Court Tells Man $172 Red Light Camera Ticket Is Actually Less Than $100 And Can't Be Challenged In Court
from the you-see,-once-you-subtract-all-the-other-money-you're-obligated-to-pay... dept
Adding to the body of evidence showing that the use of traffic cameras is purely about revenue generation is this report from The Newspaper, which points out (yet again) how these systems are designed to eliminate due process and hasten the collection of fines and fees.
In this case, part of the designed due process elimination was already in place before the red light cameras went up. Certain citations are designed to be unable to be challenged, and this one — a red light infraction pinned on the wrong person — is one of them.
Recipients of red light camera tickets in Delaware cannot challenge the citation in court because the $172 fine is worth less than $100 by the reckoning of the Delaware Superior Court. Judge Abigail M. LeGrow last month denied the appeal of Stanley C. Lowicki, whose car was photographed by a red light camera while allegedly traveling through a red light at the intersection of Route 72 at Kenmore Drive on May 18, 2017.
Because he was not actually behind the wheel at the time of the alleged infraction, Lowicki challenged the citation before the local Justice of the Peace Court. The justice of the peace was not interested in his arguments and imposed the full $172 fine, which Lowicki appealed to the Court of Common Pleas. That court declined to consider the case since it is only able to hear appeals for “civil penalties” that exceed $100.
If you’re wondering how $172 can be less than $100, the Common Pleas courts is happy to explain it to you. In upholding the Justice of the Peace Court’s decision, the Common Pleas court performs the sort of math you usually see deployed by Hollywood studio accountants. From the decision [PDF]… no, wait a second. Let’s hang back a minute and savor this judicial turn of phrase:
On May 18, 2017, a car Stanley C. Lowicki owned was captured by a traffic camera disobeying a red light on Route 72 at Kenmore Drive.
Great. The traffic lights are sentient. So are the cars. Bring on Skynet etc.
OK. Here’s the court’s breakdown the $172 fine, which is pertinent to its finding that $172 is less than $100 and, therefore, incapable of being challenged.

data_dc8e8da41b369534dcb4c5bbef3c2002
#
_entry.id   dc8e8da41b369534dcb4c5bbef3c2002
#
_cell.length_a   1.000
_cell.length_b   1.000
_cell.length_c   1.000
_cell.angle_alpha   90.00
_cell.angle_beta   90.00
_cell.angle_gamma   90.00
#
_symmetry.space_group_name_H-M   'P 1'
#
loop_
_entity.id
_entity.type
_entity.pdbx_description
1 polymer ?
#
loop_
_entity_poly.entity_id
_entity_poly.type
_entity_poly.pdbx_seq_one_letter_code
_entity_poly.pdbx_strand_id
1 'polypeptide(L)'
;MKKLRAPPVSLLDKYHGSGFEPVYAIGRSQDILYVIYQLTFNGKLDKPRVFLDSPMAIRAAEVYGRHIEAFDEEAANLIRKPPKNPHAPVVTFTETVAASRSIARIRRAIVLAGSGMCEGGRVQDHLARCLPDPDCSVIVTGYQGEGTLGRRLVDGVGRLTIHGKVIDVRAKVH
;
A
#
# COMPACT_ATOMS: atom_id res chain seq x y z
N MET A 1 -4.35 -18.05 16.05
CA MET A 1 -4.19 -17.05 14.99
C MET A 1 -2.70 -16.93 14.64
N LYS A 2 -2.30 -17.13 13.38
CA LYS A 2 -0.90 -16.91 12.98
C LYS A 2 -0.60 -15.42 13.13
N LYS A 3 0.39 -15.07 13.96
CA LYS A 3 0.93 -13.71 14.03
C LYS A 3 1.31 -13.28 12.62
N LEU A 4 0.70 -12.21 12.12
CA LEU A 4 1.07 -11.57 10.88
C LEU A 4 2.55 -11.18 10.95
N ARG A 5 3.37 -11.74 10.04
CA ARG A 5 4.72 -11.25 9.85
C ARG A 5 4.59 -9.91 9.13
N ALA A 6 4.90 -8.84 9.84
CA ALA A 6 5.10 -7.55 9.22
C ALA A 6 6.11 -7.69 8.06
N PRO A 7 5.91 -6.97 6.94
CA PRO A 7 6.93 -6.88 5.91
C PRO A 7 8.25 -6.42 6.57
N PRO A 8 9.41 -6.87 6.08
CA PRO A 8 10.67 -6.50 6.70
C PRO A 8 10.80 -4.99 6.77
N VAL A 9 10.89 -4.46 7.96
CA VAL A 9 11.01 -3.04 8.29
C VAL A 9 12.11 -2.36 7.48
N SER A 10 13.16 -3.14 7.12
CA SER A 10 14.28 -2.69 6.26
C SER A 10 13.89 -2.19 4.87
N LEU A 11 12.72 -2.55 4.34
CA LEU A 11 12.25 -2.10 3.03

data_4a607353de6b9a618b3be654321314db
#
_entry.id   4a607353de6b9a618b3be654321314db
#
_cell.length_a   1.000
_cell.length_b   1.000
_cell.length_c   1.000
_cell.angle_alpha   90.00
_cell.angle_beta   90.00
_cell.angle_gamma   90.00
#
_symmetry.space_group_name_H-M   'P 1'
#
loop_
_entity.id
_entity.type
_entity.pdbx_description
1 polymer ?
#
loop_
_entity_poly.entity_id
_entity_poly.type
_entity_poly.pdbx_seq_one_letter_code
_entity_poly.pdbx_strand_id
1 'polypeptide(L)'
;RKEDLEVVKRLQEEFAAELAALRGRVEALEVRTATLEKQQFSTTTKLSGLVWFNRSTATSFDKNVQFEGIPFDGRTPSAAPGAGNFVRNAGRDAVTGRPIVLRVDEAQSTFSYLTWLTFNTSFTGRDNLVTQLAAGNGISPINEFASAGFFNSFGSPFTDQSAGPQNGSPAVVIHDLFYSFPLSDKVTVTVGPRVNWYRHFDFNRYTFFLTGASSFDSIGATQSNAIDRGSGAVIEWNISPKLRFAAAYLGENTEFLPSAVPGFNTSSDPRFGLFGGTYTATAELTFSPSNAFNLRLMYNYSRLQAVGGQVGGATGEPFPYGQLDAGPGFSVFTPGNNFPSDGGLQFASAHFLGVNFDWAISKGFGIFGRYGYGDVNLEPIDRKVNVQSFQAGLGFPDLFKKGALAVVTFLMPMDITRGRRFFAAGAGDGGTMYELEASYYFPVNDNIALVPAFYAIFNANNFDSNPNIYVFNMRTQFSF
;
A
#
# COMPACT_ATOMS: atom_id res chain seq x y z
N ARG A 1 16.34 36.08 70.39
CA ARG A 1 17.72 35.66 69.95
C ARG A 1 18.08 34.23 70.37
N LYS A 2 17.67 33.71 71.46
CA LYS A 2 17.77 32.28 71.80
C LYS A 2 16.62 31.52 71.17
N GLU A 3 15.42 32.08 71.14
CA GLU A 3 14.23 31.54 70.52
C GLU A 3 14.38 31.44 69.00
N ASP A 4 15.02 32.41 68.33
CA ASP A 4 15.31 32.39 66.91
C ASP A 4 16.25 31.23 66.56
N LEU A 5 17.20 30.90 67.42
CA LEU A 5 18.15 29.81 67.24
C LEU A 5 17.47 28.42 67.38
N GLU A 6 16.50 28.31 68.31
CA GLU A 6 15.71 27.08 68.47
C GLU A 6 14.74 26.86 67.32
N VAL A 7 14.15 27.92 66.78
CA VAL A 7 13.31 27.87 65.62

At the conclusion of the hearing, the JP Court found Mr. Lowicki responsible for the violation and ordered him to pay $172.50, consisting of the following amounts:
Fine Amount: $75.00
Court Costs: $25.00
Court Security Fee: $10.00
Transportation Trust Fund: $37.50
State Police Fund: $7.50
Local Law Enforcement Fund: $7.50
Ambulance Fund: $10.00
To challenge a fine, it must be over $100. Breaking down all the fees attached to the actual “fine” shows most of the assessed fine isn’t actually the fine, but a bunch of handouts to everyone involved in the scheme (except ambulances, I guess…). This keeps the supposed real “fine” under the $100 mark, which makes it unassailable in court. Drivers (or non-drivers, as it is in this case) can hope to talk the local JP into dropping the fine (and its costly appendages) but that option is rarely successful.
Lowicki argued that this breakdown of “funds” that are inseparable from the “fine” is some bullshit. He’s correct. But it’s the state’s bullshit and it pretty clearly seems to be constructed this way to maximize revenue while reducing the state’s exposure to courtroom challenges.
The court agrees with the State and its fund-packing.
The term “civil penalty” in Section 4101(d)(12) corresponds to the amount of the fine assessed by the JP Court, which falls within the “civil or administrative assessment” referenced in Section 4101(d)(3). Section 4101(d)(12) specifies that any late fees assessed under subsection (d)(3) also will be considered part of the civil penalty for determining whether there is a right to appeal. By specifically referring to only one of the amounts contained in subsection (d)(3), the legislature made clear that the other costs and fees imposed were not included within the “civil penalty.” Section 4101(d)(3) refers to those amounts as costs and fees, not assessments or penalties.
And, just like that, $172 becomes less than $100 and tickets from red light cameras become nigh invincible. There is no recourse in Delaware and Stanley Lowicki’s only option appears to be [checks notes] obtaining a more obedient vehicle.